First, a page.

An Open Source Arsenal for Photographers

by Ostatic Staff - May. 18, 2012

There has never been a better time to be interested in digital photography. Not only do inexpensive digital cameras offer great high-resolution photos, but they come with very advanced feature sets. Over the years on OStatic, we've also covered a huge number of open source applications that can make editing, organizing and adding effects to digital photos much easier. If you're under the impression that you must have Photoshop to be a top-notch photo editor, think again. The open source applications that are available are beyond robust. Here is our updated collection of great tools for the digital photographer--and all of them are free.

Editing and Organizing. Lisa did a good roundup on five applications focused on image editing and organizing photos here.  Among the applications she took note of, Shotwell is a very popular photo organizer for the GNOME desktop environment. Meanwhile, DigiKam is a rich application with slick editing tools, and you can use it to organize photo libraries.

 Cooliris. Among photo junkies, Cooliris is almost universally lauded. Kristin covered the Linux version here. It's a browser plug-in designed to enhance your photo and video browsing experience. You can use it to panoramically soar through photo collections, and it works great for navigating photo and video collections found online.

Go GIMP. If you've spent any time working with photos and graphics--whether you favor open source software or not--you're probably familiar with the power of GIMP, one of the very best open source graphics applications. In this post, we rounded up five free, educational resources for getting started with GIMP and becoming an expert user.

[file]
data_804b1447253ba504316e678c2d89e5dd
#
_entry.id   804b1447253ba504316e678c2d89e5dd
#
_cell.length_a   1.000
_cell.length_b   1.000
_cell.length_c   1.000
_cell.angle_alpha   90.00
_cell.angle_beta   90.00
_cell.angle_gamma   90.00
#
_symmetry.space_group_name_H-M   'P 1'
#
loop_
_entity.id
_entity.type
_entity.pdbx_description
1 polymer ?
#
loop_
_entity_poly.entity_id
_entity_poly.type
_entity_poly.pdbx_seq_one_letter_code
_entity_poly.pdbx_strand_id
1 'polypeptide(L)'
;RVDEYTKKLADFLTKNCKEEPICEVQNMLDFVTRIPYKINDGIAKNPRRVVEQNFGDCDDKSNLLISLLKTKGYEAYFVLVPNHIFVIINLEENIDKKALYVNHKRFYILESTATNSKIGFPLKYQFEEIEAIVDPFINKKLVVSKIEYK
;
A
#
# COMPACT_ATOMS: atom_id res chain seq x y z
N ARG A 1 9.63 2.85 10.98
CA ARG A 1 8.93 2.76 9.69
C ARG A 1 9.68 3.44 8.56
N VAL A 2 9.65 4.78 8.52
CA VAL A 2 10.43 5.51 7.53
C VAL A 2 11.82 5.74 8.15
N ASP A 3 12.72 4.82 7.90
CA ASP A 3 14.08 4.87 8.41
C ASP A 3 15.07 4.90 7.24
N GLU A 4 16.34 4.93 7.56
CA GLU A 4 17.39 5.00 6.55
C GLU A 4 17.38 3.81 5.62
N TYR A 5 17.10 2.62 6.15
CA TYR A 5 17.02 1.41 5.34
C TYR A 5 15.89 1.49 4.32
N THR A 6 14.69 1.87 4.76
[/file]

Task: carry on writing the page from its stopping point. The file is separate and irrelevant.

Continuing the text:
Blender Basics. Blender is most widely known as a 3D animation application, but it includes so much graphical muscle under the hood, that any serious digital photographer can enhance photos impressively with it. We've covered a number of free resources for beginner-to-advanced Blender instruction here, including Tuft University's remarkable free online course on the application.

Get Going with Gallery. Gallery is an open source, web-based photo management and album organizer application available for Linux and Windows. Licensed under the GPL, Gallery makes it easy to blend photo management into a web site or blog. There is a Gallery Remote client available for it that lets you upload new sets of photos on-the-fly, and Gallery is available in over 20 languages.

Shooting the Panorama. For working with very splashy and impressive panoramic digital photos, Hugin is hard to beat. It's a free, open source photo panorama stitcher that lets you assemble collections of overlapping pictures into one big image, including a full 360° panoramic view. Check out Lisa's post on it here. Just below, check out the cool panoramic photo of the Golden Gate Bridge from Hugin's site.